Pictured (l-r): Adrian Danzig, Audrey Edwards, Lindsey Noel Whiting, Samanthan Jenkins, Matthew C. Yee, and Julie Greenberg. Photo by Charles Osgood.
Recently, I watched a video of a teacher telling parents to stop worrying about making their kids “ready” for school by prioritizing reading and basic arithmetic before kindergarten. He urgently asked parents to teach their young ones how to know they are loved, and about kindness and sharing with others, about resolving conflicts and how to apologize, and leave it up to the educators who promise they’ll teach the kiddos the ABCs in due time. Learning, as it turns out, often happens outside of school. This echoes in Giselle Potter’s autobiographical children’s storybook THE YEAR I DIDN’T GO TO SCHOOL: A Homemade Circus about a whimsical traveling family on an adventure of peculiar proportions.
If you (or your child) ever wished you could open up a book and bring the illustrations and words to life, you needn’t look much further than the newly adapted page-to-stage production directed by Heidi Stillman. She manages to channel the spirit of this story by allowing the audience to experience it through the lens of a child —the seven-year-old version of the author, herself, played with wonder and innocence by Samantha Rae Jenkins. Audrey Edwards, the youthful performer who portrays the younger sister, Chloe, brings a playful presence and sparkle. and the two girls effortlessly integrated with the adult cast who turned in solid performances.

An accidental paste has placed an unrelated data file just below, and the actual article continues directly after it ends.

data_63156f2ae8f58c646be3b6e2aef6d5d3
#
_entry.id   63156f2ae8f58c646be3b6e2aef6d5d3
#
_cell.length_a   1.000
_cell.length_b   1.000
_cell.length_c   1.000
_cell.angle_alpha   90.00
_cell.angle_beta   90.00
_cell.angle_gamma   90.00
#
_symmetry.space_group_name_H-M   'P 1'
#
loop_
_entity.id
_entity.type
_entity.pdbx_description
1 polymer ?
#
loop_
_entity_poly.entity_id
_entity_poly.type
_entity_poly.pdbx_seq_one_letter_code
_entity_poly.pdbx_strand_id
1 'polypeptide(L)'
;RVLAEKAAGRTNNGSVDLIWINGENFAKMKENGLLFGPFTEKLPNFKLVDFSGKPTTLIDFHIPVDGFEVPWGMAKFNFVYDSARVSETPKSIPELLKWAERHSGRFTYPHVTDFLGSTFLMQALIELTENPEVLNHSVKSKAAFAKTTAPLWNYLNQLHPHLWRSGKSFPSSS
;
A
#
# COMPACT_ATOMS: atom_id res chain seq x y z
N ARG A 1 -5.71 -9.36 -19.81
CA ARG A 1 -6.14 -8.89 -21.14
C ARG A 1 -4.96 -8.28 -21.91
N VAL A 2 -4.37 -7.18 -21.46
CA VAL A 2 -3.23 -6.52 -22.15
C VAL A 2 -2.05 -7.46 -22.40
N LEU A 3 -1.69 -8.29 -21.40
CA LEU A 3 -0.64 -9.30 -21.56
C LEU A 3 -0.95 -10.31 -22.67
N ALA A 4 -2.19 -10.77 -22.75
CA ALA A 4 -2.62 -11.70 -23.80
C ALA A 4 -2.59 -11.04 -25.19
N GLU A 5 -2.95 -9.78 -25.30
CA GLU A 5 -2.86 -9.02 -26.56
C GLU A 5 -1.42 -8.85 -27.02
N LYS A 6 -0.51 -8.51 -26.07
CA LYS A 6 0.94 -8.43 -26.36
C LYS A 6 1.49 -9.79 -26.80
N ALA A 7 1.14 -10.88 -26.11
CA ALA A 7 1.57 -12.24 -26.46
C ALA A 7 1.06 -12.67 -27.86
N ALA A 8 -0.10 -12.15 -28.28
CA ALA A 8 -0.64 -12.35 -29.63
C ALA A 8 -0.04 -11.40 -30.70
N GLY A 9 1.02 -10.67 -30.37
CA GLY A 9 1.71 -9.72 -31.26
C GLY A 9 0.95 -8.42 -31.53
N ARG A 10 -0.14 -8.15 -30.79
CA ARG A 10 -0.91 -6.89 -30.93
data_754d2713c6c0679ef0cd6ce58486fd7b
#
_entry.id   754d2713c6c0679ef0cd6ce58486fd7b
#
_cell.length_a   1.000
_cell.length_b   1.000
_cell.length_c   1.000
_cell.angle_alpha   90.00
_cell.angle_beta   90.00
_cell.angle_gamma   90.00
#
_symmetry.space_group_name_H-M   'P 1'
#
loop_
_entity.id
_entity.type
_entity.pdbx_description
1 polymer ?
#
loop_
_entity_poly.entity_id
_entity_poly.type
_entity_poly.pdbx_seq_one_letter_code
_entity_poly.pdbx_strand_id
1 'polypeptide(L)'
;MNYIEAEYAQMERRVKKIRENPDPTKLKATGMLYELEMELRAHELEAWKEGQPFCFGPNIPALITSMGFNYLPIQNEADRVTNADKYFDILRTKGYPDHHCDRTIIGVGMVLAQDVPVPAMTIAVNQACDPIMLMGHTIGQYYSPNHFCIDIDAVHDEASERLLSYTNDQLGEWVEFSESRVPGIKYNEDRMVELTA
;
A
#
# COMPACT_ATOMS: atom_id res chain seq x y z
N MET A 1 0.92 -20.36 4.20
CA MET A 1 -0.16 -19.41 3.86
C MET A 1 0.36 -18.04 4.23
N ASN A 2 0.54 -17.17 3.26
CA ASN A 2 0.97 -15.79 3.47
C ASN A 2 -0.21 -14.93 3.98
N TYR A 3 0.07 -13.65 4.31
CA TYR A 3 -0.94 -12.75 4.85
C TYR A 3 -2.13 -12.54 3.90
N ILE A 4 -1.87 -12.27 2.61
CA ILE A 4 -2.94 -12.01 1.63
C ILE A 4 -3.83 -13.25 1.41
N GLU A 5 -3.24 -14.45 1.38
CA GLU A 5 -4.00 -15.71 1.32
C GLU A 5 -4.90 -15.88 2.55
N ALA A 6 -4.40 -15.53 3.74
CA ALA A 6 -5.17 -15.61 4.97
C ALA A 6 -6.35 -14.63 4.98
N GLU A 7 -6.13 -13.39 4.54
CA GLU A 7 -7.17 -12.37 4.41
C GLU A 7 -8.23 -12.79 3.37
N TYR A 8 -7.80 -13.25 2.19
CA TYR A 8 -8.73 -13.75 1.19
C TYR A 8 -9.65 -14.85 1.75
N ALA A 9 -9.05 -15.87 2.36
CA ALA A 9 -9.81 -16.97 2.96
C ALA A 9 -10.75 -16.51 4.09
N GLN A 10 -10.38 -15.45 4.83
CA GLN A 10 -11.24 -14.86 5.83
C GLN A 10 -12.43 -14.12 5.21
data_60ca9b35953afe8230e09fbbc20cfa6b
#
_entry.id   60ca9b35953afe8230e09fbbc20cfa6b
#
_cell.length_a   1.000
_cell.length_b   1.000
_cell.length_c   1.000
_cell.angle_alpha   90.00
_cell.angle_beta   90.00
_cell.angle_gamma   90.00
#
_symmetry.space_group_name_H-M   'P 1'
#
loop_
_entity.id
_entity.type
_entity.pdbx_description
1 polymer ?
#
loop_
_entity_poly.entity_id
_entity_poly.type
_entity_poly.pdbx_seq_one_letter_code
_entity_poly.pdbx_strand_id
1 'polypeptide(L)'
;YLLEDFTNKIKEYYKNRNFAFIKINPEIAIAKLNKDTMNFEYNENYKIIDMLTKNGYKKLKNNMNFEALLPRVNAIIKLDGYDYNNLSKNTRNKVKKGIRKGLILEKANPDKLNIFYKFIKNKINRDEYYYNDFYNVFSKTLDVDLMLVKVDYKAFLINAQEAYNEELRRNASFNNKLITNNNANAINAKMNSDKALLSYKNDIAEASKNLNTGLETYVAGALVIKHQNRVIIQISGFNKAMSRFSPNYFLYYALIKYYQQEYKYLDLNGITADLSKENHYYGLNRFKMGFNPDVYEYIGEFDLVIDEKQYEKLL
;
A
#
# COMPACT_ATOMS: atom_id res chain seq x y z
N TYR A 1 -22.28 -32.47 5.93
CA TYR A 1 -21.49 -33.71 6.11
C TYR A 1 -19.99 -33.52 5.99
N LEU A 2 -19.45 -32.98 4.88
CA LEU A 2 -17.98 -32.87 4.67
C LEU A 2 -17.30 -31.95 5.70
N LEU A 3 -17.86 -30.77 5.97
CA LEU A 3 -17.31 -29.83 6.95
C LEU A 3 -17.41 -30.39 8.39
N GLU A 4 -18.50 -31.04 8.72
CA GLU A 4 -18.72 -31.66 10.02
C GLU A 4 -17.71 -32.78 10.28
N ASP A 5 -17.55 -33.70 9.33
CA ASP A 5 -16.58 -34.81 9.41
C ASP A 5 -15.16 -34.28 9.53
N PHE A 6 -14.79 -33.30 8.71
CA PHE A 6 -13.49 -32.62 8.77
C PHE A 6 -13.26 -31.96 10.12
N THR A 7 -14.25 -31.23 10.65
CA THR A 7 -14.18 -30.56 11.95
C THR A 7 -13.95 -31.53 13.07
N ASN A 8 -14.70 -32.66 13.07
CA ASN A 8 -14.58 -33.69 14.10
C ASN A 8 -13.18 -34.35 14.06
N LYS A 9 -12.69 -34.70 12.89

It’s easy to see how this story hits close to home with these some of the cast members and director Stillman, who hail from family performance backgrounds. (Admittedly, this experience resonates with my own childhood and as a parent, I find myself involving my children in the same lifestyle. They even joined me at the premiere of this production. Their favorite part — “The white birds and slow motion dancing and dreaming in circles above [Giselle’s] head.”)
The moments that stood out for me didn’t rely on spectacle so much as they relied on the heart. They perked my nostalgic taste buds and expanded my possibilities; a short linguistic lesson made me think I should learn Italian; lyra acrobatics exhibited by both young actresses and veteran performer Aerial Emery made me wish I could soar; the family puppet theater troupe’s “Mystic Paper Beasts” inspired me to think of a name as cool as that for my little performers.
I wish the world was filled with more people who traveled and went on adventures and learned about life and love and art and perhaps, only later came back to see what school can teach them, too. Then, maybe, we can finally get our priorities straight.
March 7th, 2017